FORT SHAFTER, Hawaii -- Aloha. The roots of this genial word burrow far below the loose layer of introductory phrases. Aloha embodies a fundamental code of ethics that advocates unity, honesty, humility and perseverance and alertness. The Spirit of Aloha inspires the people of Hawaii to lead a life that promotes abundant health, success and prosperity.Throughout its 118-year history, U.S. Army Pacific (USARPAC) has honored the Spirit of Aloha by integrating its ancient teachings with modern military doctrine. Its close embrace with Aloha's harmonious laws and lessons has promoted countless partnerships whose inclusiveness reflects the vastness of the ocean from whence they came.As budgets shrink and priorities expand, USARPAC looks to its partners to reinforce programs that promote the fusion of talent and resources among multiple players. The Army Total Force Policy stands as one of the most recent and well-received initiatives that integrates active and reserve component forces."The Army Total Force Policy directs its active duty, Reserve and National Guard components to produce synergies that help the Army accomplish its missions," said Army Brig. Gen. Brian E. Alvin, director of USARPAC's Army Reserve Engagement Cell (AREC). "The Army Reserve in particular brings unique capabilities the other components do not have in great abundance."One great capability projected by the Army Reserve revolves around its law enforcement assets. The 200th Military Police (MP) Command, the Army Reserve's largest law enforcement agency, offered its immense manpower and expertise to bolster its active duty counterparts stationed in Japan and Hawaii."The 200th MP Command brings trained personnel, advanced equipment and other law enforcement related resources that USARPAC does not have in large quantities," said Army Lt. Col. Robert L. Barney Jr., deputy provost marshal for USARPAC. "Engaging Reserve units like the 200th MP Command is the most effective way to accomplish our missions.""Many Soldiers in the 200th MP Command are police officers and first responders in their civilian professions," added Alvin. "They bring unique skillsets to the field that help fulfill USARPAC's mission requirements."These requirements reach a critical stage when a contingency produces large scale deployments that deplete its law enforcement capabilities in Hawaii."That's why we must build these partnerships between our active duty MPs and our Reserve brothers and sisters now," said Army Col. Duane R. Miller, commander of the 8th MP Brigade headquartered at Schofield Barracks, Hawaii. "By establishing these relationships early, the 200th MP Command can better prepare to provide critical functions [in Hawaii] while my command focuses making a smooth transition from garrison duties to rapid deployments that support contingency operations."As part of its initial push into the Pacific, the 200th MP Command has worked closely with the USARPAC AREC to overcome the numerous financial and logistical challenges inherent in any large-scale training operation. Months of planning, patience and persistence came to fruition in early May when the 200th MP Command sent scores of Soldiers from its downtrace units located in the Continental U.S. to USARPAC's AO to learn how USARPAC enforces the law throughout its enormous Area of Operations comprising more than 80,000 Soldiers spread throughout dozens of countries in the Asia-Pacific region."Funding is often embedded in the many challenges present in the Total Army Integration program," said Barney. "However, the most critical component in this program comes the people's need to understand and embrace the necessity of combining resources."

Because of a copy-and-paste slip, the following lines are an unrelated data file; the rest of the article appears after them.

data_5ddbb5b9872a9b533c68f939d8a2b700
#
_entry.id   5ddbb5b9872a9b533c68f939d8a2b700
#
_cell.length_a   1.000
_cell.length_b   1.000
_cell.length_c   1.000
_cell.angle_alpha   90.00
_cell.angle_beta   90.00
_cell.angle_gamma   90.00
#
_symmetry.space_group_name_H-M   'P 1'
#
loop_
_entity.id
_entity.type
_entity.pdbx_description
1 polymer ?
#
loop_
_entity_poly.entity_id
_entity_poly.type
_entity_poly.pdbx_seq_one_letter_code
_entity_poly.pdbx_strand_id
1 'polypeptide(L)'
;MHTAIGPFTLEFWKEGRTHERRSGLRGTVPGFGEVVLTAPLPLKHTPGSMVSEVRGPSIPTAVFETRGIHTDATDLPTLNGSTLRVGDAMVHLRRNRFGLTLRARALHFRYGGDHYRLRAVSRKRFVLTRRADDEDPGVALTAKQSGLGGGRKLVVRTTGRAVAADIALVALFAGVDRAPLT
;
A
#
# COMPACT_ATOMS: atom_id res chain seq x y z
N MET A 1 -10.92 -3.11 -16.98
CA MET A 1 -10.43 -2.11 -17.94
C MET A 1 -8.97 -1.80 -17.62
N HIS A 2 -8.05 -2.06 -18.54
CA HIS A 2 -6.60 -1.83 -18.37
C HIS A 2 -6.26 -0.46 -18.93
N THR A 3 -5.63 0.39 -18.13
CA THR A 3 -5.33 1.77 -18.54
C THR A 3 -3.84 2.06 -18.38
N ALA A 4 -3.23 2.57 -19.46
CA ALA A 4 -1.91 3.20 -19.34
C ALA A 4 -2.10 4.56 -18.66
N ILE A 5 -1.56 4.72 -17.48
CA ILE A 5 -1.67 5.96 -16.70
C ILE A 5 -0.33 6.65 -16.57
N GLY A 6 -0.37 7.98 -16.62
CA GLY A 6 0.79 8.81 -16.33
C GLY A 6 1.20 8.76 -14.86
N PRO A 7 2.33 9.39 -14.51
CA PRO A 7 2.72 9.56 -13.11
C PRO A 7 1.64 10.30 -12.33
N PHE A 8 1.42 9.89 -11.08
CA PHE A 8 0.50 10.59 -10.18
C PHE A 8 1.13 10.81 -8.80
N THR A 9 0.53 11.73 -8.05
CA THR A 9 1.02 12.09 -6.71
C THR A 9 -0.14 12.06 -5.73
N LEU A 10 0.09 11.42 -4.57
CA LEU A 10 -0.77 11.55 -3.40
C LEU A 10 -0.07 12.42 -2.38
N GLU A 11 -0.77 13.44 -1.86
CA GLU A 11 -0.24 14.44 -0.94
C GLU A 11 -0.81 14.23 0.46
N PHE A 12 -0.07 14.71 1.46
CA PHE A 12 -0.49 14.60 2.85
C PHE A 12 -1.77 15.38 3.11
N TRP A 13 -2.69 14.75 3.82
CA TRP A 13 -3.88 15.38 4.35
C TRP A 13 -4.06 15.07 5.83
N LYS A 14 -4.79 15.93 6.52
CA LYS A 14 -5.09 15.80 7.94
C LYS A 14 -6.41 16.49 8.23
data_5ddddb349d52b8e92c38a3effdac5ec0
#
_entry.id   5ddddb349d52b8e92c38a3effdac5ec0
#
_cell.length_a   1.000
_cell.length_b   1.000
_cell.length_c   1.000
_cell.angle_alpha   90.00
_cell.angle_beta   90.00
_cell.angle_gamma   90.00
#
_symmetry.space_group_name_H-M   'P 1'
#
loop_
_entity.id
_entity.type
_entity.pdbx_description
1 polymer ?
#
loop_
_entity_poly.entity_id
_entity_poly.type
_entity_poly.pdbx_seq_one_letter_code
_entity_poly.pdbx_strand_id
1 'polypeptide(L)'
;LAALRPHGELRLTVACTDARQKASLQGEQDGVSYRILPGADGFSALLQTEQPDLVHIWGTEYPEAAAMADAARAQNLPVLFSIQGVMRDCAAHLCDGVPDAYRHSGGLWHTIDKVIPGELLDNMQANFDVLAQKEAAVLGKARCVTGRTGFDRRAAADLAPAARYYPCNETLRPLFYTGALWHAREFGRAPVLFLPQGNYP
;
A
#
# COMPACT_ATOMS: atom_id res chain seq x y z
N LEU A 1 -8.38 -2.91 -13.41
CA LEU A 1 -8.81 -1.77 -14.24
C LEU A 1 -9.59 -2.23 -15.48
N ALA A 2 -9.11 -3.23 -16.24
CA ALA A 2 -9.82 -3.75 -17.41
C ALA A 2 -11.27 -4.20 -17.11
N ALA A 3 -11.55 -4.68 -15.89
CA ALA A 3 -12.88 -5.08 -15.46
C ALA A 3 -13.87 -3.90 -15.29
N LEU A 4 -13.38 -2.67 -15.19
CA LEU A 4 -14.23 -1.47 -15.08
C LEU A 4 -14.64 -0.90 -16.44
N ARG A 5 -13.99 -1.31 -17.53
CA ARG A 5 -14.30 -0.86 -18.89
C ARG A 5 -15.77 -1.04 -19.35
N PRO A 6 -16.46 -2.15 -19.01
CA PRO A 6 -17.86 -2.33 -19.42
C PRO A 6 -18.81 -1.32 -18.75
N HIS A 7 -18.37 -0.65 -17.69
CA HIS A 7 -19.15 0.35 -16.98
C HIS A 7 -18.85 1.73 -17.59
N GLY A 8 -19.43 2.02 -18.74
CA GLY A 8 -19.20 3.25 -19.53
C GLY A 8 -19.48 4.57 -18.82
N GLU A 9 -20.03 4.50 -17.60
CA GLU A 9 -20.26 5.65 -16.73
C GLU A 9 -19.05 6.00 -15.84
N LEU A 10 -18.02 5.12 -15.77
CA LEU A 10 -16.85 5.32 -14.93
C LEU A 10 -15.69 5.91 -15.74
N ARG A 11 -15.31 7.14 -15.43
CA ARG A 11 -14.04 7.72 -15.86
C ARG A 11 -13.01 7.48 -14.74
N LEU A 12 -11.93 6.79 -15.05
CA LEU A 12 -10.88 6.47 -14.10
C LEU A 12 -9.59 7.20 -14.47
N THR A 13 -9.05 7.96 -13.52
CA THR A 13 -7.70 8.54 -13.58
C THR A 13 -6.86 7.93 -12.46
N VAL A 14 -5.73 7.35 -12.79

Among the first wave of 200th MP Command assets are five Soldiers from the 414th MP Company headquartered in Joplin, Missouri, who put their knowledge and experience to the test as they strive to earn essential military law enforcement certifications."Our company first sergeant selected noncommissioned officers who demonstrated the most experience and leadership potential," said Ashley W. Barnes, acting squad leader, 414th MP Company. "My command has tasked my squad and me to soak in the lessons taught by our active duty instructors so we may pass on that knowledge to the other [Reserve] Soldiers in our company.""My battalion was tasked to facilitate training for Reserve Soldiers temporarily assigned in Hawaii," said Army Staff Sgt. Latasha S. Mack serving as a law enforcement non-commissioned officer in charge for the 728th MP Battalion, 8th MP Brigade. "We are combining classroom instruction with practical exercises to ensure our Reserve Soldiers understand the essential duties of military police work."Mack and her team of instructors have introduced Barnes and his squadmates to numerous law enforcement subjects from routine traffic stops to non-lethal weapons and tactics."Immersive training like this helps the active duty and Reserve component get on the same page," said Barnes. "When active duty MP units need [Reserve] support, both sides must feel confident in each other's capabilities. Our training here demonstrates that we know what we're doing and are willing to learn how to become better military police officers."These "train the trainer" courses tailored for Reserve Soldiers have laid the foundation for a mutually beneficial partnership that simultaneously supports the Army Reserve's Annual Training requirements and USARPAC's military police capabilities.As the 728th MP Battalion and the 414th MP Company continue to execute individual and squad-level training exercises, the 8th MP Brigade, 200th MP Command, USARPAC and the AREC continue to bridge sourcing solutions at the operational and strategic levels."We're operating at the platoon level right now," said Miller. "We must move forward with planning training events that operate at the company, battalion and brigade level.""I can't predict a contingency with 100 percent accuracy," said Alvin. "Training for it is what really matters. If we train together with our Reserve partners, we will be better prepared to handle any contingency."